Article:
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The Milk Of Human Kindness

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The Milk Of Human Kindness album cover
A Final Warning
Lord Leopard
Hands First
Hello Hammerheads
Brahminy Kite
Pelican Narrows
Album Information

Total Tracks: 11   Total Length: 40:07

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Wondering Sound

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Nick Southall


Caribou, The Milk Of Human Kindness
2005 | Label: The Leaf Label / state51

Dan Snaith's third album, his first under the amended moniker of Caribou, may not be his most acclaimed, sitting as it does between the critic-friendly peaks of Up In Flames and Andorra, but it may just prove to be his most eminently replayable and enjoyable.

Throughout The Milk of Human Kindness, Snaith employs his trademark variegated shades of electronic music, jazz, psychedelia and folk, only this time things are embellished with subtle shades of krautrock,… read more »

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They Say All Music Guide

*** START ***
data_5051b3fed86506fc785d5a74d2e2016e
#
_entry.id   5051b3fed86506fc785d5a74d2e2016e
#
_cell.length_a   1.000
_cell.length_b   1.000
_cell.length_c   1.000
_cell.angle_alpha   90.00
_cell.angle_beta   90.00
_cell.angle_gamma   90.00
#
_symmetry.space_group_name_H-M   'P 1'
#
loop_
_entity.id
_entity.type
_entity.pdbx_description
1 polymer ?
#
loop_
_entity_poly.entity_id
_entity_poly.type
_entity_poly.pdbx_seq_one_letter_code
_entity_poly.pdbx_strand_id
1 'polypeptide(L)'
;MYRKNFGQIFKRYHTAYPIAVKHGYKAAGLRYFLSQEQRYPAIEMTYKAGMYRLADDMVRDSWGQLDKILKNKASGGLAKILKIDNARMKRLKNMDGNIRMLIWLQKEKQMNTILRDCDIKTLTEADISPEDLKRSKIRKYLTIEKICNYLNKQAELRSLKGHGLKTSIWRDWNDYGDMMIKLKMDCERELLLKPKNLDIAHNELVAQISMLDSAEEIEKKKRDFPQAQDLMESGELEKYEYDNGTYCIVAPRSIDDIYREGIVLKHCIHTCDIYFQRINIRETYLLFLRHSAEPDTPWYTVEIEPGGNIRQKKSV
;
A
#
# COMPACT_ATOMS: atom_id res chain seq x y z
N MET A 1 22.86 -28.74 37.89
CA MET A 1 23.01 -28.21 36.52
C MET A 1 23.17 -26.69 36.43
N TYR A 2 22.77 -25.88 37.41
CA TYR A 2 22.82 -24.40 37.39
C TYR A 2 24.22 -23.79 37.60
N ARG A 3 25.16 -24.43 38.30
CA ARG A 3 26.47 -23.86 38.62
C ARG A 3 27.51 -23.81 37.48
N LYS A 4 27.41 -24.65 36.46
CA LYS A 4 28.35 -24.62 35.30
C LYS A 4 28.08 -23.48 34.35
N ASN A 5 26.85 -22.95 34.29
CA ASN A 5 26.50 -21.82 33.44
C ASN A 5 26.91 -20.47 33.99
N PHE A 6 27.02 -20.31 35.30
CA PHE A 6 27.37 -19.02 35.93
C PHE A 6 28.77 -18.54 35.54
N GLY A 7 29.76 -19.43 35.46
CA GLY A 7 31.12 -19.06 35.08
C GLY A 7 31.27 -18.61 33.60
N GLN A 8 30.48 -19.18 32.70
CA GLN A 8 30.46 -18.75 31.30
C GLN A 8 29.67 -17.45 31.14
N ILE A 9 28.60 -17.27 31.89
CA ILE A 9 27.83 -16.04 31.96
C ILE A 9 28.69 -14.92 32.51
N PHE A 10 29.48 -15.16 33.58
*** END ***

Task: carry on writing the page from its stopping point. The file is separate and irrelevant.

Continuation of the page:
Dan Snaith’s recordings as Manitoba exuded a flair for recycling the most enthusiastic of early-’90s indie rock within the context of a one-man production band. Slightly naïve and only a passable songwriter, he nevertheless compensated with his gushing productions and the sort of breathless vocals that only a newcomer can imbue with such pleasure. After dealing with a slight setback (Handsome Dick Manitoba’s baffling appropriation of the name, which led to Snaith’s subsequent rebirth as Caribou), he proves on The Milk of Human Kindness that his compositional powers have grown during his five years on the scene. (The seven-minute “A Final Warning,” with its smooth, ebb-and-flow glissandos, is easily his most accomplished production yet.) Unfortunately, although Snaith may sound novel expanding upon his indie forebears of ten years ago, when he begins conjuring the ghosts of Krautrock (“A Final Warning,” “Bees”) or trip-hop (“Lord Leopard”), as he does here, he’s entering the company of talented producers who have ploughed the same ground (Stereolab and DJ Shadow, most obviously). The opener and first single, “Yeti,” is one of the prime disappointments, a one-note rocker that attempts to strike the same chord as Snaith’s previous classic “Hendrix With Ko” with nothing like the same results. Similar however, to what happened on Up in Flames (his final Manitoba record), dedicated listeners will find excellent material on the second half of the record. As Snaith straightforwardly hums his choruses on the minimalist folk of “Hello Hammerheads,” or conjures Robert Wyatt with the eccentric, driving pop of “Brahminy Kite,” he shows that he still has plenty of room to roam to be bothered messing around with second-rate imitations of long-dead styles. – John Bush

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